Stone dials – collection of dials from Rolex using natural materials. IE. Lapis lazuli, meteorite, jadeite, gossularite, onyx etc.
Tapestry – vertical stripes covering the entire dial
Tuxedo – dial style using 2 colors usually black and white, silver and steel or black and rose gold. The bulk of the dial is one color (usually the darker) and in an outside ring, the other color.
Vignette – colored dial that starts blue in the center and changes to black as it moves closer to the edge
Wood – discontinued style of dial that had a sliver of wood covering the dial surface. Types included: birch, burl wood, walnut, African mahogany
Rolex BezelsTypes of Bezels Made by Rolex
12 point – Bezel with 12 diamonds. One at each hour marker
24 diamonds – smooth bezel with 12 big diamonds and 12 smaller off set diamonds
Cartouche – discontinued bezel – only 18k – “Rolex” printed at the 6 position
Domed – both ss and gold – current style, high polished, very similar to polished
Engine turned – currently only available in all ss – radiating lines out
Fluted – always 18k gold – bezel with sharp hills and valleys
Rotating – bezel able to turn to facilitate some sort of timing feature – found on GMT, Submariner, turn-o-graph, yachtmaster
Polished – both ss and gold – older style bezel that is high polished with no design on it – no longer in production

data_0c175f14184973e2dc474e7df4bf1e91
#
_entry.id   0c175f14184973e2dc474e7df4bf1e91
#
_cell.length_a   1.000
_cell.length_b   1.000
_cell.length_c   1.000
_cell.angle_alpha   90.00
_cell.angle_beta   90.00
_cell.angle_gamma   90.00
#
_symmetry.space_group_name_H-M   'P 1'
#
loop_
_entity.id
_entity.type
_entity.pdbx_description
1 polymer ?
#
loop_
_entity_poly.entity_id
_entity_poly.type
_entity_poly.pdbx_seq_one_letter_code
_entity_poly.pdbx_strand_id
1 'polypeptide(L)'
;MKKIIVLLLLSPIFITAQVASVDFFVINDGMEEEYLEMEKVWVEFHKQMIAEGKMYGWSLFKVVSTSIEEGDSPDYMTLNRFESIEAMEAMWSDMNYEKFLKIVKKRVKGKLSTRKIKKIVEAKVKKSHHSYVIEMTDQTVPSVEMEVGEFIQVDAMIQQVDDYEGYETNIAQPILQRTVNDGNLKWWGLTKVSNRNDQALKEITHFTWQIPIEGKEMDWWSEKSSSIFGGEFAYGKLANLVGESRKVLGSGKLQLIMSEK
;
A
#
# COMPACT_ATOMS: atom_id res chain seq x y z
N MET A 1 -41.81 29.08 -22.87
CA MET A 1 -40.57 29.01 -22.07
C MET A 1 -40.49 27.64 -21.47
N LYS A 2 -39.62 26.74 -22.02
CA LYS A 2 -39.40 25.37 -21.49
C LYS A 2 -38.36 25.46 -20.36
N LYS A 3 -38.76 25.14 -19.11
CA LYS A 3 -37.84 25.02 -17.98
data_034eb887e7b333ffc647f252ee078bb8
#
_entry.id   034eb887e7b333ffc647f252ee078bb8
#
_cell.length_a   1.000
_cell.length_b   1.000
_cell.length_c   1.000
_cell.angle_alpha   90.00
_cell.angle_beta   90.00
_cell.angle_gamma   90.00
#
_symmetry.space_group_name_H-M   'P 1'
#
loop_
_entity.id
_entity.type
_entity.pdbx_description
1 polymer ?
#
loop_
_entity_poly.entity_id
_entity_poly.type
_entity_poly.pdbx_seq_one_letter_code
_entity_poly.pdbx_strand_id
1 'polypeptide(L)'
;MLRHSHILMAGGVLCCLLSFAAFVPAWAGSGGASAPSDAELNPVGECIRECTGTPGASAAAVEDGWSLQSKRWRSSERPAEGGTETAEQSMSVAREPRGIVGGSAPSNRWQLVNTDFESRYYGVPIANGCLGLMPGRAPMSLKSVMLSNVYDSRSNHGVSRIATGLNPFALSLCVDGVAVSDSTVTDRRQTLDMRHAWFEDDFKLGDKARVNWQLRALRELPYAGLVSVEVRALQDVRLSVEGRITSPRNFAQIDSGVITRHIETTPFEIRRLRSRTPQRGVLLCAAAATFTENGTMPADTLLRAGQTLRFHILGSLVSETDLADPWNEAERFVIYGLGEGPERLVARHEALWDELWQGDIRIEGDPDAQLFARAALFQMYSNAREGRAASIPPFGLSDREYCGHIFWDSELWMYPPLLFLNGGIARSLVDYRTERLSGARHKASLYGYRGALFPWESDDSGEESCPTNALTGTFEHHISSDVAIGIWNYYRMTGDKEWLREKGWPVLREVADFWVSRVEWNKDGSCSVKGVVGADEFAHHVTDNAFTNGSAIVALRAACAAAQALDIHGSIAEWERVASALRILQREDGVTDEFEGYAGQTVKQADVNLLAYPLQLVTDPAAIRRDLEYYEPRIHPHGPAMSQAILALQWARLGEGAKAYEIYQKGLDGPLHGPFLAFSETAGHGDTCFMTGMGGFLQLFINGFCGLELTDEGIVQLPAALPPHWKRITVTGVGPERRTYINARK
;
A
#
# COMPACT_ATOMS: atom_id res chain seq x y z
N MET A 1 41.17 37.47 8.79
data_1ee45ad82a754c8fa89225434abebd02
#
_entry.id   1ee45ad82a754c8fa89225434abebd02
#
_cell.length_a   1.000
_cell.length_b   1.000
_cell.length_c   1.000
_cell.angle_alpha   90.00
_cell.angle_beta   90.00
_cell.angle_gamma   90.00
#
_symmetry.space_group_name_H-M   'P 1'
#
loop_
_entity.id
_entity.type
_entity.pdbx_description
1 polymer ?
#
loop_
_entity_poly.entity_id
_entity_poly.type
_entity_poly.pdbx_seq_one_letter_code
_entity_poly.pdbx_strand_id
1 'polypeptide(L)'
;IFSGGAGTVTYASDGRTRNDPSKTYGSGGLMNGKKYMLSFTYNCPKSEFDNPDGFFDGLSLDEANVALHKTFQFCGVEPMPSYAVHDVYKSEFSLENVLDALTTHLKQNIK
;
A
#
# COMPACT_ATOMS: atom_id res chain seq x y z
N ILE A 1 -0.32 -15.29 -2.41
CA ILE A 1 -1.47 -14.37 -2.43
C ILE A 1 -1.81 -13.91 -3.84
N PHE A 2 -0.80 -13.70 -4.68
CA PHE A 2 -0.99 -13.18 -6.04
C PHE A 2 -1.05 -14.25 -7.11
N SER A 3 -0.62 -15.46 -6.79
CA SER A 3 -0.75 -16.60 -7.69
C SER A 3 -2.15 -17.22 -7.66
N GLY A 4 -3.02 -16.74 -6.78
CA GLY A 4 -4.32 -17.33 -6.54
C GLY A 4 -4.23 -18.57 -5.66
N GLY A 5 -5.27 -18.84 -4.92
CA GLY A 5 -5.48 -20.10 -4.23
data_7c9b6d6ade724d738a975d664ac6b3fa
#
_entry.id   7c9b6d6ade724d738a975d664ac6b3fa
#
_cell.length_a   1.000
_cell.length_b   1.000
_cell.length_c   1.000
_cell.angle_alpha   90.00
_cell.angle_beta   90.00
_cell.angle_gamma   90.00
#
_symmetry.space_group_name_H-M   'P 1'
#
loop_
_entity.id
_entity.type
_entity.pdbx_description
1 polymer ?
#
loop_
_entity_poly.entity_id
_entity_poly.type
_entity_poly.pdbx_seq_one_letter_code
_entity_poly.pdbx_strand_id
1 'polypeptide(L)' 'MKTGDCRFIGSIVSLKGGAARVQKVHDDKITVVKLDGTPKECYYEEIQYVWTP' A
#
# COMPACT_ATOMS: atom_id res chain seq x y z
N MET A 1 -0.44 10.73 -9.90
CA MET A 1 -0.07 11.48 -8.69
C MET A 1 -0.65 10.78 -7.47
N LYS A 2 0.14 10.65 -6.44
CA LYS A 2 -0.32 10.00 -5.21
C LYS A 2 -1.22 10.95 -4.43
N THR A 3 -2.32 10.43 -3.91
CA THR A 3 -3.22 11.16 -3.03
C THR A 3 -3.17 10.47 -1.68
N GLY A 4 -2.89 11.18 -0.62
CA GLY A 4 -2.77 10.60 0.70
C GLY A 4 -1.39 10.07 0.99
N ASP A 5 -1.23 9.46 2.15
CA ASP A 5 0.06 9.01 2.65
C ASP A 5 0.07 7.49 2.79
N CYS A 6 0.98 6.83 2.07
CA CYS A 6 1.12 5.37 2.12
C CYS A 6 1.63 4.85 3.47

Pyramid – 2 small pyramids then 2 diamonds repeated all around the bezel
Tachymeter – scale used to indicate “units per hour” on Daytona models
Turn-o-graph – rotatable, timing bezel on “thunderbird” model DateJust
Ring command – patented name given to the sky-dweller and yachtmaster II bezels. The bezel itself interacts with the watch movement programming or “commanding” its function.
Rolex BraceletsTypes of Bracelets Made by Rolex
Argentinian bracelet – for a period of time, some president bracelet were made in Argentina with stylistic changes to the buckle
Hecho in Mexico – for a period of time, some president bracelets were made in Mexico and stamped as such.
Integral – discontinued, angular linked bracelet mainly found on the discontinued oyster quartz model
Jubilee – more elegant link – 3 small center pieces
Oyster – large center link bracelet – sport models
Pearlmaster – high end watches – technically a modified oyster bracelet with rounded edges – only solid gold
President – high end watch bracelet – shorter middle section than oyster – only solid gold
Strap – leather strap with traditional Ardillon buckles
Rolex LinksTypes of Links Made by Rolex
D link – slang term for the hollow jubilee link
Daimier – A high end link, solid gold only, somewhat similar to Jubilee links, usually reserved for Cellini watches.
Easy Link – The link extension system used on some of the new solid link Oyster bracelets. The link under the buckle can unfold, thus lengthening the bracelet buy a half of one link.
Expansion rivet – rivet link that also stretches to make wearing more comfortable.
Fold over – oyster links that has been manufactured by folding the metal to make the link rather than casting.
Glide Lock – The link extension system on the new Submariners and Deepsea. The link under the buckle “unlocks” and can slide the entire length of the buckle to adjust the fit.
Hollow – links that are not one solid piece but hollow in the center
Oval – older style jubilee links that are oval and not the d-link shape
Rivet – oyster link that has a cap on the side that is riveted on to hide the hollow nature of the link
Solid – newer links that are one solid piece of metal and not hollow
Transitional fold over – next generation fold over link